Whether it's a simple cross-purchase agreement or a complex exit plan, techniques to help boomers get top dollar for their business are developing at a rapid pace. Cliff Brown, president of Denver-based advisory firm Capstone Bay, took some time to explain a new twist on an old favorite, the structured sale, and how advisors can benefit by offering it clients.
Boomer Market Advisor: What is Capstone Bay's definition of a structured sale?
Cliff Brown: A structured sale is a twist on a traditional installment sale in that it provides the seller with a guaranteed payment stream from an assignment company that is owned by a Fortune 50 financial services
organization. Rather than a seller of real property -- whether that's a business interest or a piece of real estate -- and having to rely upon a buyer to make payments in order to receive the tax-deferral benefits of an installment sale, a structured sale is a way to allow for the seller to get cash, but then structure a series of payments over time that has been guaranteed by the full faith and credit of a very large corporate entity.
BMA: Controversy surrounds private annuity trusts. Is the structured sale similar in any way?
CB: There are several differences between the structured sale and a private annuity trust. First and foremost a private annuity trust is complex, it's expensive to establish and there are some issues and risks associated with establishing one in terms of the annual management and the ability of the trustee to make good on the payments. There's been a lot of recent news that the Internal Revenue Service has not been extremely happy with these types of trusts because of the abuses that have occurred. And moreover, a private annuity trust is something that one would typically see where there is an estate planning objective that is being combined with an income tax objective. In other words it's something that might be more appropriate for an intra-family transfer vs. a sale of a piece of property to a true third-party individual or parties.
BMA: What minimum value of the business would make a structured sale cost effective?
CB: The absolute minimum that is acceptable to the underlying Fortune 50 company is a $100,000 deferral. Having said that, though, I think most of the transactions we work on are significantly higher than that, and most of the business entities that we have engaged with to explore this concept have been in excess of $1 million and more appropriately in the range of $10 million.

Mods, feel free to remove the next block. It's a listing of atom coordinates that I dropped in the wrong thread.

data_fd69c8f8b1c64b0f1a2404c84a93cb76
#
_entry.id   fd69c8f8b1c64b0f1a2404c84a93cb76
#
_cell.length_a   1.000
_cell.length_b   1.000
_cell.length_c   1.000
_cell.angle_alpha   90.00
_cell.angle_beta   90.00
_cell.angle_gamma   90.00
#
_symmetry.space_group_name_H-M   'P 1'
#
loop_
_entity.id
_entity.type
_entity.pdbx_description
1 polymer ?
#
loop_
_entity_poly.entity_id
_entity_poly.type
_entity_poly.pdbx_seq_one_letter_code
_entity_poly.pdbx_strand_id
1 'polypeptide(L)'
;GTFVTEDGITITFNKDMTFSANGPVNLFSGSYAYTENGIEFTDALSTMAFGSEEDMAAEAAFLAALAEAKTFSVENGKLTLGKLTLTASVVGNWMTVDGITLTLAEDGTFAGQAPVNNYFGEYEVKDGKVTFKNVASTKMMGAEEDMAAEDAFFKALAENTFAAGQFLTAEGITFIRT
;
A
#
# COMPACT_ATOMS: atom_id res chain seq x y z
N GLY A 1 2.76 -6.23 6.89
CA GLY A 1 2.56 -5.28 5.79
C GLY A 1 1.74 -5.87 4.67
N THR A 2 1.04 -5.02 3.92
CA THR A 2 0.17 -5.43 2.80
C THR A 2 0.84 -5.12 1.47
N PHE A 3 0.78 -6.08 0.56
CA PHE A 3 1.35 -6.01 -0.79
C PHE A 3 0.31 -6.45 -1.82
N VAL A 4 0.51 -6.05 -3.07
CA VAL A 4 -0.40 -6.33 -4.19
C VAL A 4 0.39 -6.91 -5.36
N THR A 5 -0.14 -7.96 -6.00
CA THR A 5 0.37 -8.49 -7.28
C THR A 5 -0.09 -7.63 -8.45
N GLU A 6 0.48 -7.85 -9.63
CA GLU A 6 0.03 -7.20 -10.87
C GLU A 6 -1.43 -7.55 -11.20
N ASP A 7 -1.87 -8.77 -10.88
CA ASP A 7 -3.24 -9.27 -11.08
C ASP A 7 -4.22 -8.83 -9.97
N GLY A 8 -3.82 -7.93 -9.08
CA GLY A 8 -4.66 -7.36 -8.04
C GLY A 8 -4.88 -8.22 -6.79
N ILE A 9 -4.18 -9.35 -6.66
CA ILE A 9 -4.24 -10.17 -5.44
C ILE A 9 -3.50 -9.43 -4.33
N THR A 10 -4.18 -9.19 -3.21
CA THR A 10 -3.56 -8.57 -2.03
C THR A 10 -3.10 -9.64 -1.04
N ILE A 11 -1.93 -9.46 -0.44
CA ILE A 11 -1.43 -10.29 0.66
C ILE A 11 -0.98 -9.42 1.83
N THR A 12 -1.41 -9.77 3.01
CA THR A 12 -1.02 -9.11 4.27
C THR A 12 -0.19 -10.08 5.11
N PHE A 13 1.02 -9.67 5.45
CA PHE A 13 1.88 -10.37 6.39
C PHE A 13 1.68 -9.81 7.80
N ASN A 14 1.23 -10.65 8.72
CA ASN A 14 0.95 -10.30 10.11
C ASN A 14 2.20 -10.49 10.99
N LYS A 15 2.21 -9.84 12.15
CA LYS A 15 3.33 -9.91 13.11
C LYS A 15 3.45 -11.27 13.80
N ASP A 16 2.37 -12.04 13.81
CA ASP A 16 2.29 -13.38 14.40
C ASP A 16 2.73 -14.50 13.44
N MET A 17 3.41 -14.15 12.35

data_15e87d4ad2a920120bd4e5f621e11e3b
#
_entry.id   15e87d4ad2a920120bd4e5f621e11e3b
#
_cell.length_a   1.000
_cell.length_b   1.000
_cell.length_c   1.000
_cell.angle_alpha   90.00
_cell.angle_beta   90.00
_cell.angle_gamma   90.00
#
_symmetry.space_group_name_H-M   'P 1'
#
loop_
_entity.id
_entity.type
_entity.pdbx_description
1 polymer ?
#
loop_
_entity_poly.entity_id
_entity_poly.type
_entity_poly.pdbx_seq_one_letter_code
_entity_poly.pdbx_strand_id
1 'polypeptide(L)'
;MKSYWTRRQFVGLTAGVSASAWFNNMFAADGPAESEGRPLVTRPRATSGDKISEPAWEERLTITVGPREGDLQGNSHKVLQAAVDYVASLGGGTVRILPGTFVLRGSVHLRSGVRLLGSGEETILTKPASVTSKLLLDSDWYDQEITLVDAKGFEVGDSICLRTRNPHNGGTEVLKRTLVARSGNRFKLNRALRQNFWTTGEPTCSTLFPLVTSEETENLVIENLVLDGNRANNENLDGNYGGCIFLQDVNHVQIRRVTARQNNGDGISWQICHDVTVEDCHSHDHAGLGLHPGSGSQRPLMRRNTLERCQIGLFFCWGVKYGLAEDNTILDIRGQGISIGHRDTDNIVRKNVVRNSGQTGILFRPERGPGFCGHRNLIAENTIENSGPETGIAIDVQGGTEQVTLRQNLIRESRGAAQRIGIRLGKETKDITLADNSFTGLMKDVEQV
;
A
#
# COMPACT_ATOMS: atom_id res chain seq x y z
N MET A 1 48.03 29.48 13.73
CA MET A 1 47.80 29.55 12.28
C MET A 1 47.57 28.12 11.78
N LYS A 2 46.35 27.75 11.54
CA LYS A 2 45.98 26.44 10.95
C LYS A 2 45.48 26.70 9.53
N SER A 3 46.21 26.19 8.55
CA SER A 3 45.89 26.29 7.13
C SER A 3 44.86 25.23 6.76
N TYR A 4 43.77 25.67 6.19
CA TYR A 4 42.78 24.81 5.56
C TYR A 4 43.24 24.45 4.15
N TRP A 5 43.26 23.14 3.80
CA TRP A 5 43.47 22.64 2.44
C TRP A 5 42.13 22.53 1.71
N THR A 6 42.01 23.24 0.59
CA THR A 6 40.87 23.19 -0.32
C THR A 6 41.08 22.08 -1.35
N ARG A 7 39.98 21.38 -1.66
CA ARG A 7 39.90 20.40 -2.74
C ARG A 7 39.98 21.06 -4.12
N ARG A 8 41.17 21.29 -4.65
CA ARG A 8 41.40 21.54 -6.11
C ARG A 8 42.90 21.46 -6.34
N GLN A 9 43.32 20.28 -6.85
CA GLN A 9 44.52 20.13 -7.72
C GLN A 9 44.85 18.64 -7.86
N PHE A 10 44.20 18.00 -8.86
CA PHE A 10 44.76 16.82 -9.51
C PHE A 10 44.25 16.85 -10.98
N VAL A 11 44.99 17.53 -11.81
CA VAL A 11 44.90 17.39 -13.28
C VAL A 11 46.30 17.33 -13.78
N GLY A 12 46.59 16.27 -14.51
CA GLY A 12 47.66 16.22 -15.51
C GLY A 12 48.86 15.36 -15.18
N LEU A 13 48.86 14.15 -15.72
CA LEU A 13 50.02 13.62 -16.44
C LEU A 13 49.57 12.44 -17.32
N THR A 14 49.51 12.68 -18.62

BMA: For other advisors out there who are thinking about offering this type of strategy, how specialized is it and what amount of education does it require?
CB: Well, it is a specialty. And I think there is a lot of background information and experience that someone would need to have in order to effectively discuss this with their clients because it's a tax-deferral concept. There are mechanics involved in the transaction that have to be adhered to, strictly, in order to prevent the seller from having constructive receipt, for example, during the transaction. The average broker out there probably does not have the background information in hand, at least right now. It organized around the legal industry. When this idea originated within that industry, they really didn't know what to do with it.
BMA: We understand a private letter ruling is coming your way soon?
CB: A private letter ruling was requested earlier this year. All discussions to this point have been favorable. The other point is that we're relying more heavily on the actual Internal Revenue Code, two revenue rulings and some case law to support this transaction. This truly is just a form of an installment sale. Those have been around for decades. They're well established and the Internal Revenue Service is very liberal when it comes to looking at
installment sale transactions.